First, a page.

Cyprus Mail

Widow’s legacy a welcome boost for hospice

The Archangel Michael hospice in Mesa Chorio

By Bejay Browne

ARCHANGEL MICHAEL HOSPICE in Mesa Chorio in Paphos has received its first legacy from the sale of an apartment in Kato Paphos.
According to hospice general manager, Mona Skordi, the apartment was gifted by a supporter from the UK in memory of her late husband.
“The legacy of 50,000 euros will go towards helping to fund the hospice – a registered charity – to provide care for a considerable time, as it’s a large amount of money,” she said.
Although considerable sums of money have been donated to the hospice before, this is the first legacy gifted and the first large amount of money received since the hospice opened its doors just over three months ago, she said.
The hospice offers palliative and respite care to anyone in need, regardless of the nature of the illness, the patient’s religion or nationality. This includes people with cancer and other serious illnesses, such as motor neuron disease, heart failure and end stage respiratory and kidney disease.
The hospice opened its doors in June and has been very busy since then, said Skordi. “We have been far busier than we expected.”
It took around 18 months to obtain the licence for the nine-bed facility which is set on a large plot in Mesa Chorio, and benefits from a mature garden. A large terrace with sea views also enables patients and their families to enjoy the fresh air.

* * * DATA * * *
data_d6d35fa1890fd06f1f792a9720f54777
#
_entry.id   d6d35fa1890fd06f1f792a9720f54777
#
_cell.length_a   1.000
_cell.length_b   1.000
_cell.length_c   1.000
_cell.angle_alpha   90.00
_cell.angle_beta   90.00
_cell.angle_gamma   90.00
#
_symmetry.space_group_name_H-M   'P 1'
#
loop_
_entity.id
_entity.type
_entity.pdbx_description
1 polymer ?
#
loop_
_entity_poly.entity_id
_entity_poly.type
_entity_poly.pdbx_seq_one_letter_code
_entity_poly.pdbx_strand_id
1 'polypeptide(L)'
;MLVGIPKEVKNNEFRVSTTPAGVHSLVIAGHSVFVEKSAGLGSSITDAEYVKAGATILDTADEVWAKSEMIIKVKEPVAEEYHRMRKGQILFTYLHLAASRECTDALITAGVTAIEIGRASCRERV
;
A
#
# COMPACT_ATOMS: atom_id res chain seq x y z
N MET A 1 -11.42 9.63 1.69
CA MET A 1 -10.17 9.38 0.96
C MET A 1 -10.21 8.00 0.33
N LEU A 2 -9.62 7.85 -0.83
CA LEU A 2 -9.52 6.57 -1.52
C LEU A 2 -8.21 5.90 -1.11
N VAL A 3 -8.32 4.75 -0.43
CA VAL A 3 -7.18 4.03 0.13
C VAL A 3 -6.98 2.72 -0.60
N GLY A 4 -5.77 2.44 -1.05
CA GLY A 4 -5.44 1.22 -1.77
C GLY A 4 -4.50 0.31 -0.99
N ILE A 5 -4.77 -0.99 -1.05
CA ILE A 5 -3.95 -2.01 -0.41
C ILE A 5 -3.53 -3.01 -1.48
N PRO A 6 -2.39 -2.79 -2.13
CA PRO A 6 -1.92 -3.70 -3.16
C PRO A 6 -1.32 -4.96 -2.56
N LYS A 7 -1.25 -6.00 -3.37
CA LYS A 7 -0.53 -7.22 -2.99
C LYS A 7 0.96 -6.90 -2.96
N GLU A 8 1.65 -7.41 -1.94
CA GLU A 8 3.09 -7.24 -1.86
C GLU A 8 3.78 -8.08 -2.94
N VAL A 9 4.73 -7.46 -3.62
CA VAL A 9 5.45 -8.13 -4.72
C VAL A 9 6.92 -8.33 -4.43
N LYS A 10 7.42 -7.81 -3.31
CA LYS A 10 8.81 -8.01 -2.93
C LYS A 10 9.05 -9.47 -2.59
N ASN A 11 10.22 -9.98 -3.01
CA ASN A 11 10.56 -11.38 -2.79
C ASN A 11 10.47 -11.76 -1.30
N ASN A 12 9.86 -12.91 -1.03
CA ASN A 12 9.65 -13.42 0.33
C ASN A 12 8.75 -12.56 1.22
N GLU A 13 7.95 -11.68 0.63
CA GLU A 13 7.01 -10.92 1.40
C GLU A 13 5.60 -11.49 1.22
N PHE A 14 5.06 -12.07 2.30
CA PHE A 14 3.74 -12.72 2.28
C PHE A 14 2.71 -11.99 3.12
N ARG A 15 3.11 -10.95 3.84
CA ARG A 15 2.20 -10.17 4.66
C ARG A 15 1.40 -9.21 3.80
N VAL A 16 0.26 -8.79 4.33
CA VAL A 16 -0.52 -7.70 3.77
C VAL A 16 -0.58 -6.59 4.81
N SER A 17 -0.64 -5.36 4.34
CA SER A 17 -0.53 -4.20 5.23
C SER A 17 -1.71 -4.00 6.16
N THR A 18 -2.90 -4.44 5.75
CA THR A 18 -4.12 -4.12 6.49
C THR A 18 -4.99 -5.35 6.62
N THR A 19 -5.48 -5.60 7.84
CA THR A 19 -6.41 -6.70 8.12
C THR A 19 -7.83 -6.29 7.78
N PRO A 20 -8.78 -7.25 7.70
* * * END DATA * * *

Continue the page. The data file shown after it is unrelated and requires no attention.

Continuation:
Of the nine rooms, two are also licensed for use by children if required. “We offer the only dedicated children’s hospice resources in Cyprus,” she said.
The facility also has a cafeteria, a conference room, a chapel, reception and an office.
The hospice is purpose built and care is available free of charge.
The hospice has cost over €2 million to date, which includes the purchase of the land, construction and vital equipment.
“We are expecting the hospice to cost around €300,000 a year to operate, which will cover everything, from staff salaries and medication to running expenses.”
The general manager pointed out that the hospice, unlike nursing and care homes, is utilised by patients usually for periods of around 14 days, which is the norm for the hospice movement, she said. She added that this means that the services are available to a wider group of people.
“Funding for the hospice comes from the six hospice shops, events and other methods of fundraising.”
On Friday October 16, a fund raising event titled ‘A Grand Day Out’ will see supporters participate in a day trip aboard a bus travelling through the checkpoint in Nicosia.
Skordi added that whilst the legacy is welcome, every euro of support is vital, and she urged supporters to continue with their outstanding efforts. She also praised the efforts of the hospice volunteers and the ten Cyprus government registered nursing staff.
“Visitors are welcome to visit the hospice and see what we do for themselves and more information is available on our website.”
The hospice is the second one to open in the area: the Friends Hospice in Paphos first opened in 2006 and is also financed almost completely by fund raising events, income from their charity shops and donations. The hospice also provides palliative and respite care for people suffering with life-limiting illnesses, and their families. It is housed in a dedicated six bed wing at St George’s Polyclinic in Paphos.
For further information please contact Mona Skordi on 99494140.

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